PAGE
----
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Zika Virus - What You Need to Know

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Zika Virus – What you Need to Know

What is Zika Virus disease (Zika)?

Zika is a disease caused by Zika virus that is spread to people primarily through the bite of an infected Aedes species mosquito. The most common symptoms of Zika are fever, rash, joint pain, and conjunctivitis (red eyes). The illness is usually mild with symptoms lasting for several days to a week.

This is an Aedes albopictus female mosquito obtaining a blood meal from a human host. Under experimental conditions the Aedes albopictus mosquito, also known as the Asian tiger mosquito, has been found to be a vector of West Nile virus. Aedes is a genus of the Culicine family of mosquitos.
IMAGE

Zika Virus – What you Need to Know

What is Zika Virus disease (Zika)?

Zika virus is an emerging mosquito-borne virus that was first identified in Uganda in 1947 in rhesus monkeys through a monitoring network of sylvatic yellow fever. It was subsequently identified in humans in 1952 in Uganda and the United Republic of Tanzania. Outbreaks of Zika virus disease have been recorded in Africa, the Americas, Asia and the Pacific.
• Genre: Flavivirus
• Vector: Aedes mosquitoes (which usually bite during the morning and late afternoon/evening hours)
• Reservoir: Unknown

the structure of the Flaviviridae virus (Source: lookfordiagnosis). IMAGE

Zika Virus – History

History

In 1956, researchers reported that a related mosquito species—Ae. aegypti, the yellow fever mosquito—could ferry the virus to mice and monkeys in the lab. In 1968, researchers found the virus in people from Nigeria. And between 1951 and 1981, the virus was found in people from Uganda, Tanzania, Egypt, Central African Republic, Sierra Leone, and Gabon. It also showed up in parts of Asia, including India, Malaysia, the Philippines, Thailand, Vietnam, and Indonesia.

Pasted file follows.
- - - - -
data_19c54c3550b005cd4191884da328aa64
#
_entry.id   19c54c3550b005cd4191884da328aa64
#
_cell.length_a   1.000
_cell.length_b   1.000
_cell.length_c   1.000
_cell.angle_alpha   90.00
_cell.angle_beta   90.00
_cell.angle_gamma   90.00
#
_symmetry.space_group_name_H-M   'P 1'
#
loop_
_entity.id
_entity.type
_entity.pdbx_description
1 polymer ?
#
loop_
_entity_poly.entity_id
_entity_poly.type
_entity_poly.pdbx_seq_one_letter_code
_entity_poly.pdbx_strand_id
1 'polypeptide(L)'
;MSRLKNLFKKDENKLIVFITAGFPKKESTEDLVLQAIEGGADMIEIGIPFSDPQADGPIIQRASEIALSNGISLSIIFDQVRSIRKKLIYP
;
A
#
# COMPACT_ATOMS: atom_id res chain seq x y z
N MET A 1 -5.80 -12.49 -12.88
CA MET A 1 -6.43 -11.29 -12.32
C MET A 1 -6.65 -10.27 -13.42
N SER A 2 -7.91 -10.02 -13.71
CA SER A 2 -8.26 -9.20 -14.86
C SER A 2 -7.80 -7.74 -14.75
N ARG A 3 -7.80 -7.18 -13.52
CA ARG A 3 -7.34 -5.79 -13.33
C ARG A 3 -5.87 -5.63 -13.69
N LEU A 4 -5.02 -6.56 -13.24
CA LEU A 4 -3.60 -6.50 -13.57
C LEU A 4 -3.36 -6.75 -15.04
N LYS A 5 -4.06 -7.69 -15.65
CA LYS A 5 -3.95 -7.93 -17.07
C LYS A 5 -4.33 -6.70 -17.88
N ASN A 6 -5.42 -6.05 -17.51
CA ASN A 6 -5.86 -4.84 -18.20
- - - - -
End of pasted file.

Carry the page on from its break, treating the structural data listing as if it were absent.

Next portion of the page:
Despite the hints of its widespread presence in humans, there were few case reports of illnesses from Zika. The earliest accounts of Zika illnesses from the 1960s and 1970s describe symptoms of fever, occasional rashes, joint and muscle aches, and tiredness that lasted a few days to about a week—a mild, albeit annoying ailment.
In 1981, researchers reported seven clinically verified cases in Indonesia. The illnesses were marked by the same symptoms, but this time there was also a loss of appetite, diarrhea, dizziness, abdominal pain, and one case of pink-eye.

Zika Virus – History

History

During large outbreaks in French Polynesia and Brazil in 2013 and 2015 respectively, national health authorities reported potential neurological and auto-immune complications of Zika virus disease.
Recently in Brazil, local health authorities have observed an increase in Zika virus infections in the general public as well as an increase in babies born with microcephaly in northeast Brazil. Agencies investigating the Zika outbreaks are finding an increasing body of evidence about the link between Zika virus and microcephaly.


Zika Virus – Transmission

Through mosquito bites

Zika virus is transmitted to people primarily through the bite of an infected Aedes species mosquito. These are the same mosquitoes that spread dengue and chikungunya viruses. IMAGE

• These mosquitoes typically lay eggs in and near standing water in things like buckets, bowls, animal dishes, flower pots and vases. They are aggressive daytime biters, who prefer to bite people, and live indoors and outdoors near people.
• Mosquitoes become infected when they feed on a person already infected with the virus. Infected mosquitoes can then spread the virus to other people through bites.

Zika Virus – Transmission

Rarely, from mother to child

• A mother already infected with Zika virus near the time of delivery can pass on the virus to her newborn around the time of birth, but this is rare.
• It is possible that Zika virus could be passed from mother to fetus during pregnancy. This mode of transmission is being investigated.